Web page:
SCC officials are crediting diversity, smaller class sizes and cheaper prices as reasons to why their enrollment numbers are increasing.

In contrast, not so great news for the University of Nebraska college system. A report released Monday morning says enrollment numbers have dropped this fall by an average of 1.4 percent.

However, rates at 2 year colleges like Southeast Community College are up, and though its numbers are not in yet, administration says there is a noticeable amount of change.

"We're up several hundred students. What we can't tell you at this point exactly what that means, because we're on a semester instead of a quarter system. We certainly know we're serving more students than we ever had in the past," President of Southeast Community College, Paul Illich said. 

Illich says, out of the 4 year graduate population, almost 60 percent started college at SCC or a similar community college, and they'd like to contribute the numbers to the diverse population of students. 

SCC student Ghada moved to the states 2 years ago and says the smaller population of SCC provides an advantage to her particular goals.

She graduated from Lincoln high, and her Arabic friends mainly chose SCC over UNL.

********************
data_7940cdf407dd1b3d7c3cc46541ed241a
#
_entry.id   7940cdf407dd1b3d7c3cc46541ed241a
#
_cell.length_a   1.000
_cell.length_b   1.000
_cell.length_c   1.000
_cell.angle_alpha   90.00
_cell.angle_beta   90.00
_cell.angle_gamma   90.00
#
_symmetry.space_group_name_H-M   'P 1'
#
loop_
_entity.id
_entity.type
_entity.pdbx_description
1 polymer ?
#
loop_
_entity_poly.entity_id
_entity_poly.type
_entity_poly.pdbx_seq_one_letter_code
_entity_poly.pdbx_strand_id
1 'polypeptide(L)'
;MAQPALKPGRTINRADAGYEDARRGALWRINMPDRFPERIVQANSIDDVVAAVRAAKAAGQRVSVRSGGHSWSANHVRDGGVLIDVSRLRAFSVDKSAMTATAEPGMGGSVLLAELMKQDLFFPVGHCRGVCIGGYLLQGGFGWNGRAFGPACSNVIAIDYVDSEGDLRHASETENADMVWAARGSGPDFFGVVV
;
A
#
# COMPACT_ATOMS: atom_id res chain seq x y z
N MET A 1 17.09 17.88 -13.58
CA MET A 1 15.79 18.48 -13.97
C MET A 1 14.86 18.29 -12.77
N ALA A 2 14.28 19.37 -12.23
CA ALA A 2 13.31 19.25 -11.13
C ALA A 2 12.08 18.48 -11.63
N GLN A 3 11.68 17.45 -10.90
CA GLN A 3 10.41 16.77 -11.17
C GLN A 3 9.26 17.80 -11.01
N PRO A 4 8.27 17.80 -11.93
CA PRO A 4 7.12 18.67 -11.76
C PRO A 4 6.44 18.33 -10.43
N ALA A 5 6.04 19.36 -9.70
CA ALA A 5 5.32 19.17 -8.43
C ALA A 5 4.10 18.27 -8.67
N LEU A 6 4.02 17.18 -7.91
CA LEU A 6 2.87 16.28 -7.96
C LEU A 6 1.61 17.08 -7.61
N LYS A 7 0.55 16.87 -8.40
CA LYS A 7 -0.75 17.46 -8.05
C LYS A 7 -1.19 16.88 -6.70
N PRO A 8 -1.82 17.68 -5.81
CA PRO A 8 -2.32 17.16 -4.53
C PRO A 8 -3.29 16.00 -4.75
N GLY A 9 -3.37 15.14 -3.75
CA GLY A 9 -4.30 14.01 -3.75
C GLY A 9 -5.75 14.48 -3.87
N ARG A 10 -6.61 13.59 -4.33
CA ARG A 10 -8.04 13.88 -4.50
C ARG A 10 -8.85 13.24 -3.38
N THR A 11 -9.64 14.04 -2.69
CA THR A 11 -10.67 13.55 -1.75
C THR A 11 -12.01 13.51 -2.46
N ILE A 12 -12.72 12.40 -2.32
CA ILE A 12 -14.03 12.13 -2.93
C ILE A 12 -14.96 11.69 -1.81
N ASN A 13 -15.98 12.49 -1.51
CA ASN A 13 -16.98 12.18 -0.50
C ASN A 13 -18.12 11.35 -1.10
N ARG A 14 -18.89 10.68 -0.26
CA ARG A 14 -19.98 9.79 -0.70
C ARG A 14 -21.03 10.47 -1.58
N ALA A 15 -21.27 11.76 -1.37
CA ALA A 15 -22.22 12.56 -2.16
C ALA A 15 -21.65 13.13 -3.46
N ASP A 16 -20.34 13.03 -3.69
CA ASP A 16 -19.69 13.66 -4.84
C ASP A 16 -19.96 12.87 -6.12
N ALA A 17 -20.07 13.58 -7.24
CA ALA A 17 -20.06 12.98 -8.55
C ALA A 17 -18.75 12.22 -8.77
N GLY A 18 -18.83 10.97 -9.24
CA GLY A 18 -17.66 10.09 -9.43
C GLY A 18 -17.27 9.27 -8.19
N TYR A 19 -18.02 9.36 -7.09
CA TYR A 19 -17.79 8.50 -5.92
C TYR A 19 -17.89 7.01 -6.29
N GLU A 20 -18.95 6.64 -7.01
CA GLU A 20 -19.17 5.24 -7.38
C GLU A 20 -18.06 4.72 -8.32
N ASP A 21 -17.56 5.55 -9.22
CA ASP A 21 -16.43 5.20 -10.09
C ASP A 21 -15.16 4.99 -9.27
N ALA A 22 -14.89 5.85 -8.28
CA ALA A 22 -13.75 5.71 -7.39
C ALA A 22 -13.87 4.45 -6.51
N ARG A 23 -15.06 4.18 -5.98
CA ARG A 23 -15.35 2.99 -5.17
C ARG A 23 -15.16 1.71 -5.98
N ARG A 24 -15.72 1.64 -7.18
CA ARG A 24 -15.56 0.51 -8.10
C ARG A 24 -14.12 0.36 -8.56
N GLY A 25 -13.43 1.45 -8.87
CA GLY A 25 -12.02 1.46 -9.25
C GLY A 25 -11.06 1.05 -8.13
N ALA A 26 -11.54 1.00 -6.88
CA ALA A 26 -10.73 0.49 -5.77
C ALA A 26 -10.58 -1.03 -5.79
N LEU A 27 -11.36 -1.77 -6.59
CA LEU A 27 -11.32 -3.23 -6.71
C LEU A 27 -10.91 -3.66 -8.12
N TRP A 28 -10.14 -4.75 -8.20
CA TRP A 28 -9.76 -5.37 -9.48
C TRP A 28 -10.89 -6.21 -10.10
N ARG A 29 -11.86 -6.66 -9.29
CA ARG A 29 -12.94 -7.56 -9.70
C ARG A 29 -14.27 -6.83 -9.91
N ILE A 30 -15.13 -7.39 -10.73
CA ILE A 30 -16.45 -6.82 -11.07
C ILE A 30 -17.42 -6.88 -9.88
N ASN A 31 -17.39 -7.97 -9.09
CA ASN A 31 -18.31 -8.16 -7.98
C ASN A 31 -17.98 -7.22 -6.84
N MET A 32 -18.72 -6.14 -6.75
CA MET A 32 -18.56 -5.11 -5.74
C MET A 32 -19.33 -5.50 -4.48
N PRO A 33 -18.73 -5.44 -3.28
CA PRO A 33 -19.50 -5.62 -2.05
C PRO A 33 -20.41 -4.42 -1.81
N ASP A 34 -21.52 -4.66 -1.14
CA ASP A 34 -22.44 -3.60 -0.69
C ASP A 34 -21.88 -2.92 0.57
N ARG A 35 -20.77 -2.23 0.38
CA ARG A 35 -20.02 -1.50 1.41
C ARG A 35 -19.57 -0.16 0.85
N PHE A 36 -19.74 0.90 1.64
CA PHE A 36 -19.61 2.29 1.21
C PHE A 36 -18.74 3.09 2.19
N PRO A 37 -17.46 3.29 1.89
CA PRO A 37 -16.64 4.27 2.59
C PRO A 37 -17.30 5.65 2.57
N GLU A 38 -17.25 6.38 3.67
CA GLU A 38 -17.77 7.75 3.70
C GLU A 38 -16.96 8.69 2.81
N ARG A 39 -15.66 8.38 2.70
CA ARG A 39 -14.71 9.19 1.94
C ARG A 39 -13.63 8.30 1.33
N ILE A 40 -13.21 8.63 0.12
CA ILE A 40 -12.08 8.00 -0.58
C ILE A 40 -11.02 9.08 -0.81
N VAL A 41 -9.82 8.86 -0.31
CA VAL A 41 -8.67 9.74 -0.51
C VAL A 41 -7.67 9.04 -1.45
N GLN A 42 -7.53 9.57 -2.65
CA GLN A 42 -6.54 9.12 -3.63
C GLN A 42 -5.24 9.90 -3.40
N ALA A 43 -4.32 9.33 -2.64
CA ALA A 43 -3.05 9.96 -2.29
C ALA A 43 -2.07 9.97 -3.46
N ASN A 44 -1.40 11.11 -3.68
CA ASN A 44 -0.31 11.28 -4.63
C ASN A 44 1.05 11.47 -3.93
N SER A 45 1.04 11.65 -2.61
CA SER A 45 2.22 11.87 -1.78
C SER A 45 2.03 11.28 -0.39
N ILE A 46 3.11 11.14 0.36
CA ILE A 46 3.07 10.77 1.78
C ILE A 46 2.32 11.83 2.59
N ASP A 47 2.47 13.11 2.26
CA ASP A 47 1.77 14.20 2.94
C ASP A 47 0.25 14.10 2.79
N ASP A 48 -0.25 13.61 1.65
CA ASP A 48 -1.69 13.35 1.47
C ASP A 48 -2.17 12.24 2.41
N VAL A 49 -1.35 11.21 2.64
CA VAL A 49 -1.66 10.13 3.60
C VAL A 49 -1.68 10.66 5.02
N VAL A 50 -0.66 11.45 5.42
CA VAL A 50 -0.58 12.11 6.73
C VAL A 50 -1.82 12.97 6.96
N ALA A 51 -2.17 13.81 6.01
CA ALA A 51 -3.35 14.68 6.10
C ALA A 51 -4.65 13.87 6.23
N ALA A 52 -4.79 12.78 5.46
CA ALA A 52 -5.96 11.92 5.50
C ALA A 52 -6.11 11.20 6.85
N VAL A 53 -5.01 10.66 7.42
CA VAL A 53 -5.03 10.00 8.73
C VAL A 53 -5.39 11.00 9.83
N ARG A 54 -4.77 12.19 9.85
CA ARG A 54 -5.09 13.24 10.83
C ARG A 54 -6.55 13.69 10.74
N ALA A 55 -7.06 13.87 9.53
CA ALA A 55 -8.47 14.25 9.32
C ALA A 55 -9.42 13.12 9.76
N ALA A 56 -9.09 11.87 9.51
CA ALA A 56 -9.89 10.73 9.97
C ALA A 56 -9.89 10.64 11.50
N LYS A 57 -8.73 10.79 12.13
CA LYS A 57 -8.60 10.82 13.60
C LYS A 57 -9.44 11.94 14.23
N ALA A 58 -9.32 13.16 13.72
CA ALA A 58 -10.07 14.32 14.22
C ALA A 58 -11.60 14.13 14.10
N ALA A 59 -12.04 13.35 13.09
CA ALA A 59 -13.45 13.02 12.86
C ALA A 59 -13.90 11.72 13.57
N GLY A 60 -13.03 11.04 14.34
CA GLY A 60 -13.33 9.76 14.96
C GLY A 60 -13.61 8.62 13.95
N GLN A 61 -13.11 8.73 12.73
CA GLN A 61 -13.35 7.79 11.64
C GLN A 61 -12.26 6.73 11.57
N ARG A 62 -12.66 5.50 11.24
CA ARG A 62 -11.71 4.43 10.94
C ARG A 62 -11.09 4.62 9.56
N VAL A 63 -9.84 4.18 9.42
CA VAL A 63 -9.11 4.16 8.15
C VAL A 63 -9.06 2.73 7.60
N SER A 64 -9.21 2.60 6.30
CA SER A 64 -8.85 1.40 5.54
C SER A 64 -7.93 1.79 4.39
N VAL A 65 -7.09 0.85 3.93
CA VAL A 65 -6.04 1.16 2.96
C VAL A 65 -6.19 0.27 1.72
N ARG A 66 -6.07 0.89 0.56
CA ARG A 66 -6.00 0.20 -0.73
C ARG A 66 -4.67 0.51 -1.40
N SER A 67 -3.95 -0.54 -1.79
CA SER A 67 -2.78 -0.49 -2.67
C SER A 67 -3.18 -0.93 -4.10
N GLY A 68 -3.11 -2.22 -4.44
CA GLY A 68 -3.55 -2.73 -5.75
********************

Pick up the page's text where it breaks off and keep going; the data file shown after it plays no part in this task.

"I still want to work on my English and math, so I chose SCC because it's smaller and the classes are smaller, so I have more time to talk to the teachers, and most of my friends were coming here," SCC First year student, Ghada Al-Qaysi said.

"So we serve a high percentage of minority students, low income students. Many of our students are first generation, and many of our students are on some sort of financial aid," Illich said. 

Timi Ogunwemimo is working toward a Nursing career and says her college experience started with taking trade school classes in high school that transferred as community college credits.

The opportunity provided a way for her to finish her degree earlier.

"I think because of the scholarship that came in, I feel like more people are coming here, and I've seen older people too," SCC First year student, Timi Ogunwemimo said. 

They say bottom line: the starting classes teach the same as the 4 year colleges, but are overall cheaper in comparison...

"I would recommend it because of the cost for sure, it's way cheaper than UNL. Also, because again, the size, community college is less busy than a university," Al-Qaysi said.

System officials say enrollment for only one major institution, the university of Nebraska medical center, is on a 2.1 percent rise from last year.